Despite claims that this was no extraordinary local election- almost 4,000 people were denied the right to vote over this election’s ID pilots. People were turned away and withheld from voting for not having the correct ID. This new process adopted by five boroughs (Bromley, Woking, Gosport, Watford and Swindon) is a scheme in its debut and has been proposed to be made nationwide in following elections. The chief executive of the Electoral Reform Society released the following statement on Thursday 4th May,
“Britain prides itself on being a leading democracy – but it is a dark day for politics when thousands of blameless people turn out to vote only to be refused.
Our estimates, based on evidence gathered by electoral observers, reveal the shocking scale of the problem. These trials have been shown up to be the chaotic, undemocratic mess many predicted.”
Critics of this scheme have claimed it was used to target a tiny problem of voter impersonation but had a wider impact of putting off vulnerable voters such as the elderly and homeless. The wider danger of believing ID is a necessary component of casting a vote could potentially impact future voter turnout, preventing people from participating in our democracy.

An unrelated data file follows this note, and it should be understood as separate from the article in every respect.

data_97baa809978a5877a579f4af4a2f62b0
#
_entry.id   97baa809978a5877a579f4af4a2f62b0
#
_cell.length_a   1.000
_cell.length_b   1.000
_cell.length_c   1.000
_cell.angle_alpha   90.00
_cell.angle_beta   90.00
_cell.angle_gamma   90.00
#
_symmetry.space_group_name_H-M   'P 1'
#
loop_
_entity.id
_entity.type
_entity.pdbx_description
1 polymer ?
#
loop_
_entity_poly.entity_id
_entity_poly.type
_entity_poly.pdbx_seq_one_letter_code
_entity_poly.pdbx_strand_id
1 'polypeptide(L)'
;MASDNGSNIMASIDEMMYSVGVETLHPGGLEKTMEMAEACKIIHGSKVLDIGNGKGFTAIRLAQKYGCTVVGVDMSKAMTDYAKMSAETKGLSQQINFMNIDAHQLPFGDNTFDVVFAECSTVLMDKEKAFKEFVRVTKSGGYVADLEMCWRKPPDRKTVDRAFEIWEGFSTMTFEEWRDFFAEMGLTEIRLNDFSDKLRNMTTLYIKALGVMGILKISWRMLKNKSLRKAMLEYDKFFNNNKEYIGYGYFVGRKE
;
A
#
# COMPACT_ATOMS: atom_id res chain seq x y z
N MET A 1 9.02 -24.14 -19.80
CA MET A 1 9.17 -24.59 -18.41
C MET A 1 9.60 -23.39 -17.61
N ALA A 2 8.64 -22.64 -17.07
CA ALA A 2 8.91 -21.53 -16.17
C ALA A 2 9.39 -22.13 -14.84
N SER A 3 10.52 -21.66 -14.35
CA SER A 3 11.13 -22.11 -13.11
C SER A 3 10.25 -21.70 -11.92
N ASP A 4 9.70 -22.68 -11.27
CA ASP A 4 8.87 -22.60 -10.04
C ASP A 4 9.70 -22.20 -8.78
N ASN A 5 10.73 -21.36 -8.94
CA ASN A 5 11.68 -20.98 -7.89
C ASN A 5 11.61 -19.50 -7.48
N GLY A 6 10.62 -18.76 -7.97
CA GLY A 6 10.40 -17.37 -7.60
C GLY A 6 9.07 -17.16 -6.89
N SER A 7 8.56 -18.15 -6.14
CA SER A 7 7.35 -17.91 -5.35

Perhaps the most surprising part of the local elections is the tacit approval granted by the electorate to the Conservative Party. Despite recent scandals such as Windrush, prominent front-bench resignations, and government cuts cited as a cause of growing violence, inequality, and deprivation, yet again, the Tories seem to have walked away without facing the consequences of their actions. Despite most of the media painting Labour’s failure to gain places like Wandsworth as representative of their national success and failure, it is a fact glossed over that Labour still control far more councils and councillors than the Conservatives. If they keep up their momentum, and gather more supporters, it seems likely that the next set of elections could tell a very different story.
Information correct as of 04/05/19 20:28.
Co authored by Violet Daniels and Isabelle Kennedy